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Passages Written From Words of Different Origins
Posted: 28 February 2017 07:04 PM   [ Ignore ]
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I was reading Philip Durkin’s excellent book Borrowed Words recently, and came up with an idea for an experiment.  I thought people on this forum might like it.

Durkin used the British National Corpus’ (BNC) list of common words in many places.

On the book’s companion website, he gives an etymological origin for the top 1000 BNC words that are borrowed, after removing proper names.

471 words are counted as native English words.  The top borrowings are from French (220), a combination of French & Latin (209), Latin (58), Scandinavian (32), Italian (4) and miscellaneous others (6).

My idea was to randomly sample words from the top categories and to try to write a passage with them, to get a better subjective sense of them.  I sampled 50 words from English and French origins (excluding hybrid French & Latin words), and tried to use all the Latin and Scandinavian words in one passage each.

I also tried to use only function words from English in the other passages (it’s impossible to write without them).  Here is the result:

English:

There was a fire at night within the town hall.  A father saw his own son on top of the west wall.  Following with his eyes, he said the word and a long ladder was put on the wall.  The father climbed up, and brought his son down on his back, the child holding on. He thus made short work of leading him down.  So that this would not happen again, the townsfolk filled a big well with water.  Yet since others did not know this, the folk also told towns farther away. Soon the news spread among the land, and yesterday the folk opened the town.  And when others came by whatever way, the townsfolk said “yes, whoever you are, you are welcome here”.

French:

An award of honorable mention was made to an officer of the international war department.  A fine sir, he maintained composure in service despite close cover from foreign enemies.  He was received in the royal court.  At the army base, people carried him to his hotel.  We should also remember the scientist who was awarded because of her medical treatment for late state disease, which, once available, will maintain the size of the community.  Also the bank officer, who established total control over the oil affair, which we can all agree is an excellent story.  Because of this oil measure, demand will be increased, and a basic rule can be used for saving money.  At the finish of the proceedings, several park police were listed for simple honor for improving our safety.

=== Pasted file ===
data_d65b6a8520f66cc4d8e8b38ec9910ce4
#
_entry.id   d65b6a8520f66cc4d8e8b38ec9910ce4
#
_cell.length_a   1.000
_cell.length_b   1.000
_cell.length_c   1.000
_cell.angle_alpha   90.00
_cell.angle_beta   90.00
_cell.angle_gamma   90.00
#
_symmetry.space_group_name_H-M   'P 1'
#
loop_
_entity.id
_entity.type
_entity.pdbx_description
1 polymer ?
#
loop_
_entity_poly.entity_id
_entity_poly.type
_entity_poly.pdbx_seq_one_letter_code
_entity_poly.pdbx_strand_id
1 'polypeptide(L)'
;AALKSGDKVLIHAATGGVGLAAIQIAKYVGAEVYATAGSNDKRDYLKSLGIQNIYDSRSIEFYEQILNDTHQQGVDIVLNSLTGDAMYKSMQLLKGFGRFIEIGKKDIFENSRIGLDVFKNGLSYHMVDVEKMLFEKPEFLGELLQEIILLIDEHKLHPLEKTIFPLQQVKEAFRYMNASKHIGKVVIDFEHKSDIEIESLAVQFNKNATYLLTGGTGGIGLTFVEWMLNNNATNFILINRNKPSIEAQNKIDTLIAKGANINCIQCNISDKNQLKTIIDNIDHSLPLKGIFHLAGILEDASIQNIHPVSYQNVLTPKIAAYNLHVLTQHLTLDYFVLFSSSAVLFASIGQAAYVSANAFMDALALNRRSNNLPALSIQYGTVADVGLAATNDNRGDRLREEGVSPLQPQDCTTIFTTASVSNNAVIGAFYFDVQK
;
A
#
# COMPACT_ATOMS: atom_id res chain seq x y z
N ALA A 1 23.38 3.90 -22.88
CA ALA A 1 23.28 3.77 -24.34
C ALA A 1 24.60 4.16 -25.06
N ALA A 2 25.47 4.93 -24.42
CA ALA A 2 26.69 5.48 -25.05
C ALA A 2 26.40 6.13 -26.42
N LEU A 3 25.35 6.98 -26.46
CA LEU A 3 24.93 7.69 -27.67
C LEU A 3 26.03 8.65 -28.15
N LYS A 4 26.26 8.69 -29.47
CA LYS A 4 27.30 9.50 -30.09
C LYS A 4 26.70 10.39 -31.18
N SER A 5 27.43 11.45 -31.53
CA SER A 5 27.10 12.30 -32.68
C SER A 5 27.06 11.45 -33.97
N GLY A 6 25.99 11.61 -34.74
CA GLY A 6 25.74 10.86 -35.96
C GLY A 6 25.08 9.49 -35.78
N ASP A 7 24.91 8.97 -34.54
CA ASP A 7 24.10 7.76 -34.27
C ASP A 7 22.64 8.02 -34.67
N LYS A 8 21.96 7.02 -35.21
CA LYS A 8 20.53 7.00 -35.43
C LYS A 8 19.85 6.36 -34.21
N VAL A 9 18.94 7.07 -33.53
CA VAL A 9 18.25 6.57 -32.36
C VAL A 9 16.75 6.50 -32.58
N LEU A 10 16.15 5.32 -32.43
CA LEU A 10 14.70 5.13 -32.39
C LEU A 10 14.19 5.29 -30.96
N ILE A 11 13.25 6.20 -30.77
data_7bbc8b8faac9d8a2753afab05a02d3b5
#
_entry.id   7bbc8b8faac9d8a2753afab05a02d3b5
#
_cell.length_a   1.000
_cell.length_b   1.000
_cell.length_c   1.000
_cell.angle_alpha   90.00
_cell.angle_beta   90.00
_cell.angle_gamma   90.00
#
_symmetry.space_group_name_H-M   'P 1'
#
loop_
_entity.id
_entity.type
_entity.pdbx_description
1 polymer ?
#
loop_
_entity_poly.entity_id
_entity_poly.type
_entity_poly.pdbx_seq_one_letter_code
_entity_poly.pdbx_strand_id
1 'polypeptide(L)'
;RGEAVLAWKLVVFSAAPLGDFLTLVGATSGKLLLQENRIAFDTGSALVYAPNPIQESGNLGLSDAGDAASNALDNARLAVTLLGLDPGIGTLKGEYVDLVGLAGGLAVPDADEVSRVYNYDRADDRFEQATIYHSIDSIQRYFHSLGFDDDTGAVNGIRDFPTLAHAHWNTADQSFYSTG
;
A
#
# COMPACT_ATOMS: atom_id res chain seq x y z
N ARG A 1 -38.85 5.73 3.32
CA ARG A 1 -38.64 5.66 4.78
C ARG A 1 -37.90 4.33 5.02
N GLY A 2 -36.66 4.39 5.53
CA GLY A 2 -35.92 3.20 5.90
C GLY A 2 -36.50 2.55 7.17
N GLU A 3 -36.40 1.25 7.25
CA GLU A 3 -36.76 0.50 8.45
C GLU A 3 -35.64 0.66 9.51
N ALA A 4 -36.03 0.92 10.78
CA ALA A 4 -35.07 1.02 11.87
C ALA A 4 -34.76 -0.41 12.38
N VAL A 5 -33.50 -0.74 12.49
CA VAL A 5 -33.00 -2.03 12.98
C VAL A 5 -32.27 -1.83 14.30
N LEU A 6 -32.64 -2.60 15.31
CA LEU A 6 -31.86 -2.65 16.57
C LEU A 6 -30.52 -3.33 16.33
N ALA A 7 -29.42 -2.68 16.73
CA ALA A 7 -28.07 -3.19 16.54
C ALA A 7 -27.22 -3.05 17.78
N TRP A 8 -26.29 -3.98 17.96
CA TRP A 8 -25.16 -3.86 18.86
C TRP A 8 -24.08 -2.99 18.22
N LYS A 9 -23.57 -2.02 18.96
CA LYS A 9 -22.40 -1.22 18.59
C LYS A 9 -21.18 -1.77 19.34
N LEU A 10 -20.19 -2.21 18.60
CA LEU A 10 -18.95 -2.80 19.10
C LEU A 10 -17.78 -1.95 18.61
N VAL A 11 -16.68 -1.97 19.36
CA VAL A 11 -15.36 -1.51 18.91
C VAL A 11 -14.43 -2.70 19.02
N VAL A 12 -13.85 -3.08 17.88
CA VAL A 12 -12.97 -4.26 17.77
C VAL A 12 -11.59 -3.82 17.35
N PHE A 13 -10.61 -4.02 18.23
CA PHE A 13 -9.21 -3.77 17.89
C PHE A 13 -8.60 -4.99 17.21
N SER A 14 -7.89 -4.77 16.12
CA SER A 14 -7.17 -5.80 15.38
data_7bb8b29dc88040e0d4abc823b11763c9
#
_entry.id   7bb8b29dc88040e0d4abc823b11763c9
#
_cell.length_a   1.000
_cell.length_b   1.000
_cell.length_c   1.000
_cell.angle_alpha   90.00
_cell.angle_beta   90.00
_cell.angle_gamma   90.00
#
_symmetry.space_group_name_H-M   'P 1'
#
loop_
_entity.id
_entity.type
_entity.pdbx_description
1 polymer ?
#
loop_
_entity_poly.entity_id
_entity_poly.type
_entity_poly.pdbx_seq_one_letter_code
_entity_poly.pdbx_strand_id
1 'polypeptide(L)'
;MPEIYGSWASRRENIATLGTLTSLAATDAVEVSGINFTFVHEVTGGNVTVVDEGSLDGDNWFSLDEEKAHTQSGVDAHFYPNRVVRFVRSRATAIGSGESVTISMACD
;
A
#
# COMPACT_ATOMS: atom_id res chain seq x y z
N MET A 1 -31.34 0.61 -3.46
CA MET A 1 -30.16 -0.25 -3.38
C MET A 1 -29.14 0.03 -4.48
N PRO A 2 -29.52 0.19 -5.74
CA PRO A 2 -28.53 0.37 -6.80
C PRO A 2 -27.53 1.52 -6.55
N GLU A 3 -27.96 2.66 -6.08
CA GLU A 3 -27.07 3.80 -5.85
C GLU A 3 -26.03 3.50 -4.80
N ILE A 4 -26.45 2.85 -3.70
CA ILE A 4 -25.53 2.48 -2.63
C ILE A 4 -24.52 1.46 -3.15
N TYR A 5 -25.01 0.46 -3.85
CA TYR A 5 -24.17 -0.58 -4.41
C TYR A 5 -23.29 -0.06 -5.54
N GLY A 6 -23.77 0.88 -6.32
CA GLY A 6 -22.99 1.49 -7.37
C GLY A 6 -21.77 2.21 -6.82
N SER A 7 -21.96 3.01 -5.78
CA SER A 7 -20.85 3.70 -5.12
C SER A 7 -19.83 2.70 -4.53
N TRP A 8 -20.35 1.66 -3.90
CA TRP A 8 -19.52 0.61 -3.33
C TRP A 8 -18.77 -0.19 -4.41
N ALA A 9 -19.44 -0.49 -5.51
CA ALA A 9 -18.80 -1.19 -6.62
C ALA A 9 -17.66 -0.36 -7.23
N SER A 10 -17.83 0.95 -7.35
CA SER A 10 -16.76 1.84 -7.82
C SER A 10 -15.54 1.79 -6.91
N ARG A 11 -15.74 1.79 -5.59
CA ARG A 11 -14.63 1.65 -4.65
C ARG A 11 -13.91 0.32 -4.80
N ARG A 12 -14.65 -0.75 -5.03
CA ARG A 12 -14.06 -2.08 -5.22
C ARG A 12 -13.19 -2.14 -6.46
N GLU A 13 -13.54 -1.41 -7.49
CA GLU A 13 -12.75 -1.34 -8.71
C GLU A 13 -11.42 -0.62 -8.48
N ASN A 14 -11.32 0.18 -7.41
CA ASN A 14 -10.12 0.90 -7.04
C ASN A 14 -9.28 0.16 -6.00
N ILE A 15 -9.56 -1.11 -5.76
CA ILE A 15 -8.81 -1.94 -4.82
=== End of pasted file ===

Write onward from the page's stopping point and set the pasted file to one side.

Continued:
Latin:

The fund analysis of this sector provides individual investors with a series of ideas.  Many successful products are in the picture.  Units of cups and boxes have turned into a normal investment.  Private schools offer significant opportunities.  The street population has recently been included in more churches, which suggests success in area project spending.  One should discuss how to produce appropriate results, indicating them to a secretary.  Previously, if one could produce a pound per mile, one would not stop or introduce other opportunities.  A political basis can be described for these occurrences, although not in exact facts. 

Scandinavian:

It takes skill for husbands to raise themselves to happiness.  They should not want to give wrong, or forget the law.  They should like the same main things, and they should not seem low and call at the window.  Although they will get theirs, they should perhaps take a seat on both their legs, rather than hit and club until they die.

[ Edited: 28 February 2017 07:11 PM by Tungol ]
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Posted: 01 March 2017 04:28 AM   [ Ignore ]   [ # 1 ]
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A warm welcome to the board, Tungol. I did find your post interesting and I’m sure others here will also.

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Posted: 01 March 2017 05:09 AM   [ Ignore ]   [ # 2 ]
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It would be neat to try and write the same passage using words from different sources. The direct comparison would be more illustrative. But you’d have to go beyond the top 1000 words to find enough synonyms.

And welcome to the board!

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Posted: 01 March 2017 08:15 AM   [ Ignore ]   [ # 3 ]
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Tungol, are you familiar with “Uncleftish Beholding” [edit:  corrected overly Germanic -ung), a short story (very loosely speaking) by Poul Anderson?  It’s an excerpt from a text on atomic theory from an imaginary world in which English apparently never received the infusion of Romance words and roots from the Norman invasion.  I think you would enjoy it.